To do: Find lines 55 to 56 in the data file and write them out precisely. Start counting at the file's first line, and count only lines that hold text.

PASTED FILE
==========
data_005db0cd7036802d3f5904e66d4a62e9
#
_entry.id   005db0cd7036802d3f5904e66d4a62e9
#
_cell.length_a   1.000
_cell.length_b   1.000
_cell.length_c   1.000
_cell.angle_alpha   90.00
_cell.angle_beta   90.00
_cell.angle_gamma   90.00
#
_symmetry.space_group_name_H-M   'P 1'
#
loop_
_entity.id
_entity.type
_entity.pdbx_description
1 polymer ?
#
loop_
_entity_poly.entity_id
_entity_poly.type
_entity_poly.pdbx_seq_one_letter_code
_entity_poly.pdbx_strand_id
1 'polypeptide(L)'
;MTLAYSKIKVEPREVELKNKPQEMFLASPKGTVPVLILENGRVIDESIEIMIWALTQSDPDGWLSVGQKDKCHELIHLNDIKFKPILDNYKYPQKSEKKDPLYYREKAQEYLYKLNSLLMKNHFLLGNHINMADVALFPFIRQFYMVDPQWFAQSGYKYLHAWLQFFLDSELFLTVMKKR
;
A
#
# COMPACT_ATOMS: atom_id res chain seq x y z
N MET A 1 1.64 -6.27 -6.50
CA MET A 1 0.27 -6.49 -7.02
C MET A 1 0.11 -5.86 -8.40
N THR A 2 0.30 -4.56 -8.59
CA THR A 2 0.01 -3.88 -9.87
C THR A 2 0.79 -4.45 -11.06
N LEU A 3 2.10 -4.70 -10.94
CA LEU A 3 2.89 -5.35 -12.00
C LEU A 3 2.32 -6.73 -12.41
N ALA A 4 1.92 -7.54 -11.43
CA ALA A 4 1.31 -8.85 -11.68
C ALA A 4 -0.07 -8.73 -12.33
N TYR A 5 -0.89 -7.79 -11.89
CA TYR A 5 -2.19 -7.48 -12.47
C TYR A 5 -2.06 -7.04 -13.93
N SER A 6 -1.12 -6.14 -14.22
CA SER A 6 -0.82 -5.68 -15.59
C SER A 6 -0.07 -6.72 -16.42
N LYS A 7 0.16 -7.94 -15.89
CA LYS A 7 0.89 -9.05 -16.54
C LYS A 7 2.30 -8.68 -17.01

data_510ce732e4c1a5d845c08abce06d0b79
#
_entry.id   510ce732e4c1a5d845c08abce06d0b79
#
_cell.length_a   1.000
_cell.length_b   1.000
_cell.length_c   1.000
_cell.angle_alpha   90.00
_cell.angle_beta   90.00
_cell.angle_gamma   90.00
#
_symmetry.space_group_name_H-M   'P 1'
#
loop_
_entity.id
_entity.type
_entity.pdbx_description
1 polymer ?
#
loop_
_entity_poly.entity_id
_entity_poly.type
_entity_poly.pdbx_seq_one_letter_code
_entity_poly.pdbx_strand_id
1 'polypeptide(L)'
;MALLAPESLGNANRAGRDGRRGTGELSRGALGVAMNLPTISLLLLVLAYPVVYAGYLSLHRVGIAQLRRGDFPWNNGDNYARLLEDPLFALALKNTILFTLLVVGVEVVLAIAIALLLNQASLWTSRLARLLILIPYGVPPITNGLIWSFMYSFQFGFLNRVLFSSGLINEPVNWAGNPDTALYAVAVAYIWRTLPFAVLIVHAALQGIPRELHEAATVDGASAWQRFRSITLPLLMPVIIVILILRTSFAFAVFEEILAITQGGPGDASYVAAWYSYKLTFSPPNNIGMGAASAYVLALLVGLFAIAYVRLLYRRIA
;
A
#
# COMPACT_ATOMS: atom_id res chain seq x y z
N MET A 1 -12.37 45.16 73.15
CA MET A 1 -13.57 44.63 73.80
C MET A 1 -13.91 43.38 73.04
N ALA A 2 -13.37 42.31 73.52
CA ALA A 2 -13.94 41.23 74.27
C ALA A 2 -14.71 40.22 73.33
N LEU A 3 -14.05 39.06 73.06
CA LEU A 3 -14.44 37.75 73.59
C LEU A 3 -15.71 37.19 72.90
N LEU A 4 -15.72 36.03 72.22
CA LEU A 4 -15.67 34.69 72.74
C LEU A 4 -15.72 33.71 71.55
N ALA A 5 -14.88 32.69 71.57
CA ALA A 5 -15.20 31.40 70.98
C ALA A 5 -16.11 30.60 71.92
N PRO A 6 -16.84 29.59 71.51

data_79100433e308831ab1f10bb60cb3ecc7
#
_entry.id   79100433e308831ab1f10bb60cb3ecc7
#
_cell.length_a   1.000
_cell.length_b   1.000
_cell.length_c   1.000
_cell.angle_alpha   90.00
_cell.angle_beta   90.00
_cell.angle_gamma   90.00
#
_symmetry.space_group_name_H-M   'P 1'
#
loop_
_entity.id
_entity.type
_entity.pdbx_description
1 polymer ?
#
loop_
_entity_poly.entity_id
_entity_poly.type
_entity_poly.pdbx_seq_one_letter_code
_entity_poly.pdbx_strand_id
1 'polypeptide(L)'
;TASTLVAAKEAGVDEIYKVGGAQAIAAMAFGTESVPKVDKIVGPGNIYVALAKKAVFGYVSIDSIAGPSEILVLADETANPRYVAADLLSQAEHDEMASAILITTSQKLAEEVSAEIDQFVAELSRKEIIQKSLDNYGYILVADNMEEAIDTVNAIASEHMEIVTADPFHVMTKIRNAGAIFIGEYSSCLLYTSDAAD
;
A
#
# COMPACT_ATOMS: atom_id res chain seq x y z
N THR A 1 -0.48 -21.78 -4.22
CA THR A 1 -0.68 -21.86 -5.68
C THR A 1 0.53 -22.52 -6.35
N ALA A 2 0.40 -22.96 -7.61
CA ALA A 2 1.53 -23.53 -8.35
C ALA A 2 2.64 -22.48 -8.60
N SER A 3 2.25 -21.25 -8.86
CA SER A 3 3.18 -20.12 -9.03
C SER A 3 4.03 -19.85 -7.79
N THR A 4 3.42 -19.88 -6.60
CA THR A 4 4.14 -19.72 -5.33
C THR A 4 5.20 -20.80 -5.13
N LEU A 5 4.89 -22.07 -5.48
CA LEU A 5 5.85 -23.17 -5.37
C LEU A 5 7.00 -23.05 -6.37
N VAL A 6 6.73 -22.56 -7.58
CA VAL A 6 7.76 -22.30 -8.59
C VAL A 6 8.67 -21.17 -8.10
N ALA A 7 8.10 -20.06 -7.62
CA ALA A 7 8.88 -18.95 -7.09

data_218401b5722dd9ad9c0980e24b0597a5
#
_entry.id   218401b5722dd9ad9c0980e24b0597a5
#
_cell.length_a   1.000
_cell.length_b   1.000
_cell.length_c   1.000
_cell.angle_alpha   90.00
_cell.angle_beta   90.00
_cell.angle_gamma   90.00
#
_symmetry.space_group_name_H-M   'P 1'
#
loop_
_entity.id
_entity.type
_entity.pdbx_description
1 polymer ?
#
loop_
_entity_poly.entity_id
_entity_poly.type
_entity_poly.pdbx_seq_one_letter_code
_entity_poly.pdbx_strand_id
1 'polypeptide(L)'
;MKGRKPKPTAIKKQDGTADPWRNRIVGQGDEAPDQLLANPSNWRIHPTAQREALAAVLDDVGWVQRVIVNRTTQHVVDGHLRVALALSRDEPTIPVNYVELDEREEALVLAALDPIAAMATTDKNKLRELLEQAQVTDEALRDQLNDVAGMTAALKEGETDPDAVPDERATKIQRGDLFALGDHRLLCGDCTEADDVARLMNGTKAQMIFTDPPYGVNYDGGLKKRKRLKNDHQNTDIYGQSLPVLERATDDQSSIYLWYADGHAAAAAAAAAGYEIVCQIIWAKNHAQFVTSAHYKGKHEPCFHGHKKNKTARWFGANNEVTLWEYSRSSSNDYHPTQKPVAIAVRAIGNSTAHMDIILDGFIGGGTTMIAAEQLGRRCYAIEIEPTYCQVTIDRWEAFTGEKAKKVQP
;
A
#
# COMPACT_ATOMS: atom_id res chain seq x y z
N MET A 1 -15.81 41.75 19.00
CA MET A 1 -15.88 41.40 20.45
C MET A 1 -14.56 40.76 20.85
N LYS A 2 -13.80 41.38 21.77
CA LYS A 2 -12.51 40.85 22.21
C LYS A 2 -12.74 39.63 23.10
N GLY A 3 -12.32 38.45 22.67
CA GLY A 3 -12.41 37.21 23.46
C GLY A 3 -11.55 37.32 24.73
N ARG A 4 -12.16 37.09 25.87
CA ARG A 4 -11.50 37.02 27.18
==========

#
_cell.length_a   1.000